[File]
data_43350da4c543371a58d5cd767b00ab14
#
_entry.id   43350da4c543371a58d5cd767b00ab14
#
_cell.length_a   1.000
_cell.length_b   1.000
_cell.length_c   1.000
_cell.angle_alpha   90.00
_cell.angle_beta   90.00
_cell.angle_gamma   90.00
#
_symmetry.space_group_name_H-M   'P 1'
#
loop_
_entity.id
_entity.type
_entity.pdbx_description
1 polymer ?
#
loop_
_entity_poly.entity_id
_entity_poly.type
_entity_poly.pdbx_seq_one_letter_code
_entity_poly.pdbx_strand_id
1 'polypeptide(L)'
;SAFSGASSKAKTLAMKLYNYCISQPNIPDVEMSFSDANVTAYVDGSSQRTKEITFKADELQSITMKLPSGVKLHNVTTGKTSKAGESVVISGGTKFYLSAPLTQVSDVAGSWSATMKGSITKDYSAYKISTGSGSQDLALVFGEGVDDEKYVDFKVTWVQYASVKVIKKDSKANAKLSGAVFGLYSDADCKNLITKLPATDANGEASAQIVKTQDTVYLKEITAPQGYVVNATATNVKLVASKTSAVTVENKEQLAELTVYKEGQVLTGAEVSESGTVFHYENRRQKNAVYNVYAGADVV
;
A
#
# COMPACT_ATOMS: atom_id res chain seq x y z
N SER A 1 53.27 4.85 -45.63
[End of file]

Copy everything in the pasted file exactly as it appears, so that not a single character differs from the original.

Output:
data_43350da4c543371a58d5cd767b00ab14
#
_entry.id   43350da4c543371a58d5cd767b00ab14
#
_cell.length_a   1.000
_cell.length_b   1.000
_cell.length_c   1.000
_cell.angle_alpha   90.00
_cell.angle_beta   90.00
_cell.angle_gamma   90.00
#
_symmetry.space_group_name_H-M   'P 1'
#
loop_
_entity.id
_entity.type
_entity.pdbx_description
1 polymer ?
#
loop_
_entity_poly.entity_id
_entity_poly.type
_entity_poly.pdbx_seq_one_letter_code
_entity_poly.pdbx_strand_id
1 'polypeptide(L)'
;SAFSGASSKAKTLAMKLYNYCISQPNIPDVEMSFSDANVTAYVDGSSQRTKEITFKADELQSITMKLPSGVKLHNVTTGKTSKAGESVVISGGTKFYLSAPLTQVSDVAGSWSATMKGSITKDYSAYKISTGSGSQDLALVFGEGVDDEKYVDFKVTWVQYASVKVIKKDSKANAKLSGAVFGLYSDADCKNLITKLPATDANGEASAQIVKTQDTVYLKEITAPQGYVVNATATNVKLVASKTSAVTVENKEQLAELTVYKEGQVLTGAEVSESGTVFHYENRRQKNAVYNVYAGADVV
;
A
#
# COMPACT_ATOMS: atom_id res chain seq x y z
N SER A 1 53.27 4.85 -45.63